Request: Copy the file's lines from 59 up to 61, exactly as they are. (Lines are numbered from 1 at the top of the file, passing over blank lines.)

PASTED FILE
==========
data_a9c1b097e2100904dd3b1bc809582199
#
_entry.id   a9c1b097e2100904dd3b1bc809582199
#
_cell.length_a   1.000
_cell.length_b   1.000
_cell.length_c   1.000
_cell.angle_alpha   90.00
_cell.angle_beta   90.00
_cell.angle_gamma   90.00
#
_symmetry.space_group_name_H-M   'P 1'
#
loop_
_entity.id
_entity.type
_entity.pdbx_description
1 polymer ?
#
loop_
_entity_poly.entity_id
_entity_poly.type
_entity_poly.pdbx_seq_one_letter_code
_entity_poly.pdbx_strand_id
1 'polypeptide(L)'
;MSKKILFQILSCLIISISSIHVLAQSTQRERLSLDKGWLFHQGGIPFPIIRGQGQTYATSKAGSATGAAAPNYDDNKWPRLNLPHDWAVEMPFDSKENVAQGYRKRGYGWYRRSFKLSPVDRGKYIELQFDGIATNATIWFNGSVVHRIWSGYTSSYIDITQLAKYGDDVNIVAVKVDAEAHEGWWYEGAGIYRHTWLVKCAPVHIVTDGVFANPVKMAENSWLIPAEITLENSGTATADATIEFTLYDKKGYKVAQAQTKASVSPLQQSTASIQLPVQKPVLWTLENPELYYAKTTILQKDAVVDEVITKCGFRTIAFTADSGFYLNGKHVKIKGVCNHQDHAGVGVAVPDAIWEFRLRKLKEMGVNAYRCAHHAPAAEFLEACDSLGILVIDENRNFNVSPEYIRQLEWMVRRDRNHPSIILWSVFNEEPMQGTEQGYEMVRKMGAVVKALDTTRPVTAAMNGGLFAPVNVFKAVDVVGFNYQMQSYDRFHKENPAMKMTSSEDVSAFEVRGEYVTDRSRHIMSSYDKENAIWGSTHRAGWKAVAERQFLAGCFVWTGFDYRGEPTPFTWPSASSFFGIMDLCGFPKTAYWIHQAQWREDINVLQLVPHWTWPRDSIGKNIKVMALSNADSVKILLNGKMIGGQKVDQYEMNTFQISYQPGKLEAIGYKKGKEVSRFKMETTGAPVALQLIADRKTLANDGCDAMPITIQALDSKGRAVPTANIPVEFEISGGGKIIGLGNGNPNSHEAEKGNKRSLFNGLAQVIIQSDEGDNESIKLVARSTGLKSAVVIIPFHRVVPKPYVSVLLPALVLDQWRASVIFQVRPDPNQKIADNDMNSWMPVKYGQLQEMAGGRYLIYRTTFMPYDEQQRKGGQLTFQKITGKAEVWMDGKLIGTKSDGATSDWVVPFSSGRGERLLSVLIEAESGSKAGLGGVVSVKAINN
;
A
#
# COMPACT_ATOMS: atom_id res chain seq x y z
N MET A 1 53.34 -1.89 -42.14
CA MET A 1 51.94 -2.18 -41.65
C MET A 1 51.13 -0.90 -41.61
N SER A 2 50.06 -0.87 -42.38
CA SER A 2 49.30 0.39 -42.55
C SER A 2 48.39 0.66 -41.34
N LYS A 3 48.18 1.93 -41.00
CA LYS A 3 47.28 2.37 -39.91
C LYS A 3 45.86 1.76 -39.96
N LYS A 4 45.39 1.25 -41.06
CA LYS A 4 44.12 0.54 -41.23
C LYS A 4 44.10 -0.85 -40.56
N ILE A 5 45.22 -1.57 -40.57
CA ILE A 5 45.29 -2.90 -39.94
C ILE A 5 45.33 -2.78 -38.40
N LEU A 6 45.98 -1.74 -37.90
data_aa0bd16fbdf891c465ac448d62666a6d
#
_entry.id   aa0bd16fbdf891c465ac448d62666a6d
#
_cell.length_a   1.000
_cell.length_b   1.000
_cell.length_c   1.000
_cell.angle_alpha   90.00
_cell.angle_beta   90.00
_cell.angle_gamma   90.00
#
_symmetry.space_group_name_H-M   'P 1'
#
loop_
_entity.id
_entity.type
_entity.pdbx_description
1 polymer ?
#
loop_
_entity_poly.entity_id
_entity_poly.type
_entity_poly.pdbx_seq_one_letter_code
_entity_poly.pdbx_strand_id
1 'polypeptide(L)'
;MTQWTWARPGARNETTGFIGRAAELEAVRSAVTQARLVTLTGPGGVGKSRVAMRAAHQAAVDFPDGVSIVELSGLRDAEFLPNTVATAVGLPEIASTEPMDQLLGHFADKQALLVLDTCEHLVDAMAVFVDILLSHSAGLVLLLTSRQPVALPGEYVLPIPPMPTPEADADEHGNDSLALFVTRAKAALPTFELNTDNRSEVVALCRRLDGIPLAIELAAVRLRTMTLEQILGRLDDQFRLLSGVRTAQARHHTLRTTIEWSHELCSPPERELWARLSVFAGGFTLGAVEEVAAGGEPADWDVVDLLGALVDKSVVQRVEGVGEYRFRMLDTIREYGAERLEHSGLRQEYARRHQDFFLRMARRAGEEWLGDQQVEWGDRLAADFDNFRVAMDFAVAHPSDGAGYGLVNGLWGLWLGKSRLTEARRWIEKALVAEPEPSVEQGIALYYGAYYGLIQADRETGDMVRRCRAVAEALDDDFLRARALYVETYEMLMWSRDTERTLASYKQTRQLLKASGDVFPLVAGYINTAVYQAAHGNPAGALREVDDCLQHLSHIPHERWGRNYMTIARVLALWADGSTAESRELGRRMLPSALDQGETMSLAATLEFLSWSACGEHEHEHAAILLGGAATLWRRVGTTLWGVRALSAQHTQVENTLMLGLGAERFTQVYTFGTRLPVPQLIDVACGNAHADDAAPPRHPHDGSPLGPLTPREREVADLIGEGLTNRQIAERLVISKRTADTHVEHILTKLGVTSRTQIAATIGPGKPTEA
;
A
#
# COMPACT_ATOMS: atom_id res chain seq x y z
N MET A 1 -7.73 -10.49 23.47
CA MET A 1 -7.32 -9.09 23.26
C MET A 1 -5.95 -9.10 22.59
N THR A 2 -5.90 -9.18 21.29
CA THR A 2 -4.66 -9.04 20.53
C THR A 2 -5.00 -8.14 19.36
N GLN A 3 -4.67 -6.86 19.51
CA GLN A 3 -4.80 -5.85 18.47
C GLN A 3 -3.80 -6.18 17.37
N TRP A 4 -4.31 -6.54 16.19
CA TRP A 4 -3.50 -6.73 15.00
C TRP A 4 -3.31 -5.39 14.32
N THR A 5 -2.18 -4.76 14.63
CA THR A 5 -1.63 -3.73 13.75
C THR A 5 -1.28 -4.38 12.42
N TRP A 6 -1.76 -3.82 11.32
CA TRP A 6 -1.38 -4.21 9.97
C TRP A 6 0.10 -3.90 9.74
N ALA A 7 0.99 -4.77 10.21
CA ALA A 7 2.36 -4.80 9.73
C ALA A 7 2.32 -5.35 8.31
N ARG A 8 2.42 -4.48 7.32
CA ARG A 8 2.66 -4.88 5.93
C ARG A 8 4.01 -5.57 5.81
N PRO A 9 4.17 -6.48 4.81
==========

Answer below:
#
loop_
_entity.id